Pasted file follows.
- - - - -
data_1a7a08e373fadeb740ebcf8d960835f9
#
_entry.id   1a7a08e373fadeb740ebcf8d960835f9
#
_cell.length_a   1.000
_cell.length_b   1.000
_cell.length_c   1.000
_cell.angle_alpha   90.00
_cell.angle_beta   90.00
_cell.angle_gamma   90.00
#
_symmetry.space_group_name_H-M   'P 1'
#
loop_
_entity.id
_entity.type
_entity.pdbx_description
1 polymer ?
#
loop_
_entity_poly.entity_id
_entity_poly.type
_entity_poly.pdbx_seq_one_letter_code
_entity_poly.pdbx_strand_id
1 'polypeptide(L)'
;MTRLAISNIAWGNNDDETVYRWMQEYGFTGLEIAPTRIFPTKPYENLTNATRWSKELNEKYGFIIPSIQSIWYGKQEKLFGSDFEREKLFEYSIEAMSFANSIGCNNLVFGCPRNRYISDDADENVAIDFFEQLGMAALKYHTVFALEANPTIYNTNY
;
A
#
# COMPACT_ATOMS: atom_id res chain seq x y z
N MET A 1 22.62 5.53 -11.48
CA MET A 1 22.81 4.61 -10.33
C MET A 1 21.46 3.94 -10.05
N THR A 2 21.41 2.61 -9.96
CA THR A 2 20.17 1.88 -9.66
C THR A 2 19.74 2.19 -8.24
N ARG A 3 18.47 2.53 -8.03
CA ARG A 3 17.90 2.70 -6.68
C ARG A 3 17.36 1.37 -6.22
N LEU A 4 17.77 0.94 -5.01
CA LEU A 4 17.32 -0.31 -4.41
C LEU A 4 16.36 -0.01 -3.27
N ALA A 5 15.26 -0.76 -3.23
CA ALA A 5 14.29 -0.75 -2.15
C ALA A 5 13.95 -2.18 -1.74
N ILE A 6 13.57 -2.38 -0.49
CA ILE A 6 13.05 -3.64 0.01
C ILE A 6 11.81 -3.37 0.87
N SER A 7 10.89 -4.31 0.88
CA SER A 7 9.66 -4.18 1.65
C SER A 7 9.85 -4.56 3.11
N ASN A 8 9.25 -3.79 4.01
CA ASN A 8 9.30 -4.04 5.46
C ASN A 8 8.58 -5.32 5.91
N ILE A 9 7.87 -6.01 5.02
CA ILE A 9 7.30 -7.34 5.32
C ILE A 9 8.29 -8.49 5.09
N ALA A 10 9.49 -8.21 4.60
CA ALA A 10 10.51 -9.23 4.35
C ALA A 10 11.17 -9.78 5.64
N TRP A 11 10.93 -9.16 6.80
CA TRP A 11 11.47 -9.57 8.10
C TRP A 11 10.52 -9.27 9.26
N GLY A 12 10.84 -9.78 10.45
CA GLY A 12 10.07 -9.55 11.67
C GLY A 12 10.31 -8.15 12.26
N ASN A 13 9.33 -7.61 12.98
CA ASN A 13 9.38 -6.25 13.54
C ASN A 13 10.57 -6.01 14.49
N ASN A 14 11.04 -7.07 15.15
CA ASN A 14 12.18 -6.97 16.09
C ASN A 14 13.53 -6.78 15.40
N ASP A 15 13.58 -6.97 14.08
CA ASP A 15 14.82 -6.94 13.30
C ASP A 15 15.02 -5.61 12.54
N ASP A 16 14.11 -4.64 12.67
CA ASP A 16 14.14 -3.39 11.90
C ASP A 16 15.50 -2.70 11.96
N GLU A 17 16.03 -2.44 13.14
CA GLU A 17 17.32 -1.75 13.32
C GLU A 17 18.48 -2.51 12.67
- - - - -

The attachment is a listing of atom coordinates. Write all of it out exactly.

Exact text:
data_1a7a08e373fadeb740ebcf8d960835f9
#
_entry.id   1a7a08e373fadeb740ebcf8d960835f9
#
_cell.length_a   1.000
_cell.length_b   1.000
_cell.length_c   1.000
_cell.angle_alpha   90.00
_cell.angle_beta   90.00
_cell.angle_gamma   90.00
#
_symmetry.space_group_name_H-M   'P 1'
#
loop_
_entity.id
_entity.type
_entity.pdbx_description
1 polymer ?
#
loop_
_entity_poly.entity_id
_entity_poly.type
_entity_poly.pdbx_seq_one_letter_code
_entity_poly.pdbx_strand_id
1 'polypeptide(L)'
;MTRLAISNIAWGNNDDETVYRWMQEYGFTGLEIAPTRIFPTKPYENLTNATRWSKELNEKYGFIIPSIQSIWYGKQEKLFGSDFEREKLFEYSIEAMSFANSIGCNNLVFGCPRNRYISDDADENVAIDFFEQLGMAALKYHTVFALEANPTIYNTNY
;
A
#
# COMPACT_ATOMS: atom_id res chain seq x y z
N MET A 1 22.62 5.53 -11.48
CA MET A 1 22.81 4.61 -10.33
C MET A 1 21.46 3.94 -10.05
N THR A 2 21.41 2.61 -9.96
CA THR A 2 20.17 1.88 -9.66
C THR A 2 19.74 2.19 -8.24
N ARG A 3 18.47 2.53 -8.03
CA ARG A 3 17.90 2.70 -6.68
C ARG A 3 17.36 1.37 -6.22
N LEU A 4 17.77 0.94 -5.01
CA LEU A 4 17.32 -0.31 -4.41
C LEU A 4 16.36 -0.01 -3.27
N ALA A 5 15.26 -0.76 -3.23
CA ALA A 5 14.29 -0.75 -2.15
C ALA A 5 13.95 -2.18 -1.74
N ILE A 6 13.57 -2.38 -0.49
CA ILE A 6 13.05 -3.64 0.01
C ILE A 6 11.81 -3.37 0.87
N SER A 7 10.89 -4.31 0.88
CA SER A 7 9.66 -4.18 1.65
C SER A 7 9.85 -4.56 3.11
N ASN A 8 9.25 -3.79 4.01
CA ASN A 8 9.30 -4.04 5.46
C ASN A 8 8.58 -5.32 5.91
N ILE A 9 7.87 -6.01 5.02
CA ILE A 9 7.30 -7.34 5.32
C ILE A 9 8.29 -8.49 5.09
N ALA A 10 9.49 -8.21 4.60
CA ALA A 10 10.51 -9.23 4.35
C ALA A 10 11.17 -9.78 5.64
N TRP A 11 10.93 -9.16 6.80
CA TRP A 11 11.47 -9.57 8.10
C TRP A 11 10.52 -9.27 9.26
N GLY A 12 10.84 -9.78 10.45
CA GLY A 12 10.07 -9.55 11.67
C GLY A 12 10.31 -8.15 12.26
N ASN A 13 9.33 -7.61 12.98
CA ASN A 13 9.38 -6.25 13.54
C ASN A 13 10.57 -6.01 14.49
N ASN A 14 11.04 -7.07 15.15
CA ASN A 14 12.18 -6.97 16.09
C ASN A 14 13.53 -6.78 15.40
N ASP A 15 13.58 -6.97 14.08
CA ASP A 15 14.82 -6.94 13.30
C ASP A 15 15.02 -5.61 12.54
N ASP A 16 14.11 -4.64 12.67
CA ASP A 16 14.14 -3.39 11.90
C ASP A 16 15.50 -2.70 11.96
N GLU A 17 16.03 -2.44 13.14
CA GLU A 17 17.32 -1.75 13.32
C GLU A 17 18.48 -2.51 12.67